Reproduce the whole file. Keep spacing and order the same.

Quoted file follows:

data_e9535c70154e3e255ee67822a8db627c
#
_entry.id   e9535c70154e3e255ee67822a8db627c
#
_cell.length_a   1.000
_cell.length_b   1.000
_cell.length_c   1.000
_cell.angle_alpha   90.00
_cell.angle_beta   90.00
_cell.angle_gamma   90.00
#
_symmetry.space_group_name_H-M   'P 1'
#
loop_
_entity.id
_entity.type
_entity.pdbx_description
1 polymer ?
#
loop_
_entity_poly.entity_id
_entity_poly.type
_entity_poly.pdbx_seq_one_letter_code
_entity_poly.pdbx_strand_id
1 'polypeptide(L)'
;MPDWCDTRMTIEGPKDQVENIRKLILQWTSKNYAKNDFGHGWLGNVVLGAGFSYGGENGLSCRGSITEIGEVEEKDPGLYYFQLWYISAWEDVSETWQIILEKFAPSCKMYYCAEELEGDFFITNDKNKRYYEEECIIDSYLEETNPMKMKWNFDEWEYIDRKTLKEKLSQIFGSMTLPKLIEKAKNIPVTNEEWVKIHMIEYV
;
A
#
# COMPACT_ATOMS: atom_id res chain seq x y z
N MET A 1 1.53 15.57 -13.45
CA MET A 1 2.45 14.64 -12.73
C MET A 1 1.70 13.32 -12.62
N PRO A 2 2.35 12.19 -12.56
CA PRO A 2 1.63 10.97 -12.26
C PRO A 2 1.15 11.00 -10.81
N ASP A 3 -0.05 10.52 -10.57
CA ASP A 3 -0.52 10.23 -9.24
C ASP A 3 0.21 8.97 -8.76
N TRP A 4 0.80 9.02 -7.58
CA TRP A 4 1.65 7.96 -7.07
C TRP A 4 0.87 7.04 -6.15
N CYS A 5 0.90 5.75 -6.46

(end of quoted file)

data_e9535c70154e3e255ee67822a8db627c
#
_entry.id   e9535c70154e3e255ee67822a8db627c
#
_cell.length_a   1.000
_cell.length_b   1.000
_cell.length_c   1.000
_cell.angle_alpha   90.00
_cell.angle_beta   90.00
_cell.angle_gamma   90.00
#
_symmetry.space_group_name_H-M   'P 1'
#
loop_
_entity.id
_entity.type
_entity.pdbx_description
1 polymer ?
#
loop_
_entity_poly.entity_id
_entity_poly.type
_entity_poly.pdbx_seq_one_letter_code
_entity_poly.pdbx_strand_id
1 'polypeptide(L)'
;MPDWCDTRMTIEGPKDQVENIRKLILQWTSKNYAKNDFGHGWLGNVVLGAGFSYGGENGLSCRGSITEIGEVEEKDPGLYYFQLWYISAWEDVSETWQIILEKFAPSCKMYYCAEELEGDFFITNDKNKRYYEEECIIDSYLEETNPMKMKWNFDEWEYIDRKTLKEKLSQIFGSMTLPKLIEKAKNIPVTNEEWVKIHMIEYV
;
A
#
# COMPACT_ATOMS: atom_id res chain seq x y z
N MET A 1 1.53 15.57 -13.45
CA MET A 1 2.45 14.64 -12.73
C MET A 1 1.70 13.32 -12.62
N PRO A 2 2.35 12.19 -12.56
CA PRO A 2 1.63 10.97 -12.26
C PRO A 2 1.15 11.00 -10.81
N ASP A 3 -0.05 10.52 -10.57
CA ASP A 3 -0.52 10.23 -9.24
C ASP A 3 0.21 8.97 -8.76
N TRP A 4 0.80 9.02 -7.58
CA TRP A 4 1.65 7.96 -7.07
C TRP A 4 0.87 7.04 -6.15
N CYS A 5 0.90 5.75 -6.46